Structural Relationships Part II: Liraglutide

Last go around, the PepTalk looked at fibrils and Amyloid ß-Protein (Aß), this week, we shift over to another compound that can form fibrils, Liraglutide. While Aß is of interest in Alzheimer’s research, liraglutide is an important peptide in diabetes research.  Liraglutide is a glucagon-like peptide 1 (GLP-1) receptor agonist.  An analog, it differs from native GLP-1 (7-37) by the addition of a γ-Glu-palmitoyl, a covalently-linked acyl chain, inserted on the first lysine and with the substitution of an arginine for the second lysine.  A team from Merck recently published new findings on liraglutide’s stability in Molecular Pharmaceutics. Previous research has shown that GLP-1 has an inclination to form fibrils in a pH-dependent fashion. Typical fibril-forming peptides have a directly proportional relationship between concentration and fibril kinetics.  However, GLP-1 fibril formation is inversely proportional to concentration at low pH (<7).  Liraglutide readily forms oligomers, which can be mediated through solvent and pH stabilization. Despite having modifications, it also follows the same structural properties of GLP-1. While liraglutide adopts two main oligomer states, it maintains only one in lyophilized powder form, perhaps from memory effects. In addition, one state has a better potency than the other.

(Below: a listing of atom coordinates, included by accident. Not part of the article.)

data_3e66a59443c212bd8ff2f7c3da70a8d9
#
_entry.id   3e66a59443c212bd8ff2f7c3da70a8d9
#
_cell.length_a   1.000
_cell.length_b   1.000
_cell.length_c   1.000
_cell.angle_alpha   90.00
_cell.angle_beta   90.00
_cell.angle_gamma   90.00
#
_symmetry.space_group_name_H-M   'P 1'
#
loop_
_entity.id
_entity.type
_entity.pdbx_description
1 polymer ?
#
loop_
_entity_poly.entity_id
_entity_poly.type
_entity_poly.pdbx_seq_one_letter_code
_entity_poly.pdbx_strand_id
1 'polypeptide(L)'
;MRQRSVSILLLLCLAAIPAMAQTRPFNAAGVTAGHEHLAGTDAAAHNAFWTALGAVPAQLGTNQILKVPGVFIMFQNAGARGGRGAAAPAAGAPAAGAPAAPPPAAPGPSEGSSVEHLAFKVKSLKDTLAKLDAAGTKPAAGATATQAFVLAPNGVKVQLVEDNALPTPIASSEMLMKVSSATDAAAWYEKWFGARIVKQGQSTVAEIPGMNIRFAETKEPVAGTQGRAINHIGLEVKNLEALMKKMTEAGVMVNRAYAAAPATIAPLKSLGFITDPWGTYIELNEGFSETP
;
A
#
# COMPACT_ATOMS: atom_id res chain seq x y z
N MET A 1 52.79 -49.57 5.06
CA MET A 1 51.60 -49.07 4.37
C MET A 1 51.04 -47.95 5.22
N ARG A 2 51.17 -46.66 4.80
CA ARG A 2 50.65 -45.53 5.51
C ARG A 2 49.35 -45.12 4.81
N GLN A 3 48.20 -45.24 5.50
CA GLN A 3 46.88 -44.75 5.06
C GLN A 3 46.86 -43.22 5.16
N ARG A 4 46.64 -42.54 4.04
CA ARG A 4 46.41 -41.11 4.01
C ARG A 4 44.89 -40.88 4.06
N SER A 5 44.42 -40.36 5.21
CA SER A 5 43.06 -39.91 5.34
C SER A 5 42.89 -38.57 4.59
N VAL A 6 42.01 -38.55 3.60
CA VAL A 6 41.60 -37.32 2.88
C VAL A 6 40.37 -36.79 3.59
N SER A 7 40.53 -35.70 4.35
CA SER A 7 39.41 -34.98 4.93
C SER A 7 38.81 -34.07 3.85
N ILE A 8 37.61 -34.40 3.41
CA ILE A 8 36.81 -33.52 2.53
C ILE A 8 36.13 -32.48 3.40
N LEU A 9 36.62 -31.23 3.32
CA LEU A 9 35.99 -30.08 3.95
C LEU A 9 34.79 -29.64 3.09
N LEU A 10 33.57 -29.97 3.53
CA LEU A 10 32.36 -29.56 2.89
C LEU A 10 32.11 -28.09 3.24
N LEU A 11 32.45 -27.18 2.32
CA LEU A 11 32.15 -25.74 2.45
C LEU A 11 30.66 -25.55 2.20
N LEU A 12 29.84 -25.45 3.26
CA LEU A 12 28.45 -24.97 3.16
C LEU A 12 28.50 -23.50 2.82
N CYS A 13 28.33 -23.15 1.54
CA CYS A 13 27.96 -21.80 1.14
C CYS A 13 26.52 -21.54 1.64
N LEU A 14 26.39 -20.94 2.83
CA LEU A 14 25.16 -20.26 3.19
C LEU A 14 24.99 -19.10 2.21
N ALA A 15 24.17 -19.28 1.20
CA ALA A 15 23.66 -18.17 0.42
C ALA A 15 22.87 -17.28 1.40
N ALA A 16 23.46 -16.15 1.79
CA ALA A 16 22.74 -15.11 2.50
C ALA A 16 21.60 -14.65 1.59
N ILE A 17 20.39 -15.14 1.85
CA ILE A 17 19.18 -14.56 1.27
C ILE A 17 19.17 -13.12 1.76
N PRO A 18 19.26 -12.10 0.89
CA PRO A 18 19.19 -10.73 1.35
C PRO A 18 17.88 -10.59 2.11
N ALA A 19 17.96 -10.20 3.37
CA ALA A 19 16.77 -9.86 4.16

https://www.pepnet.com/res/uploads/media//GLP-1_versus_Liraglutide_1.jpgTheir work shows how solvent exposure and conditions during synthesis, purification, and formulation can have an impact on oligomer states and fibril formation.1 Read more about the interesting work in the reference below.

Liraglutide
PGL-3781-PI
(M.W. 3751.29) C17H265N43O51     [204656-20-2]
Glucagon-Like-Peptide-1 (GLP-1) Receptor Agonist

Reference:

  1. J.R. Bothe, et al., Mol. Pharmaceutics, (2019).
Industry News , Biologically Active Peptides , Peptides International News , Diabetes

Denise Karounos

See all articles from Denise Karounos

Denise Karounos joined Peptides International in October 2016. After completing her BS in chemistry from West Virginia University, she spent time as an organic chemist at Bachem Bioscience synthesizing peptides and amino acid derivatives. Denise has experience with both solid and solution-phase peptide synthesis, and has worked under both research and cGMP settings. After completing her MBA from Saint Joseph’s University, Denise transitioned into product management of peptides and amino acid derivatives. In her marketing role, she had many duties including but not limited to product management, market research, creating and producing marketing materials, handling US catalog distribution and customer database, email marketing, quoting and inside sales, sales calls, and coordinating and attending trade conferences. 

At PI, Denise's duties encompass both sales and marketing, bringing to bear her extensive lab and sales support experience. Contact her today and see how Denise can assist you with your peptide research project.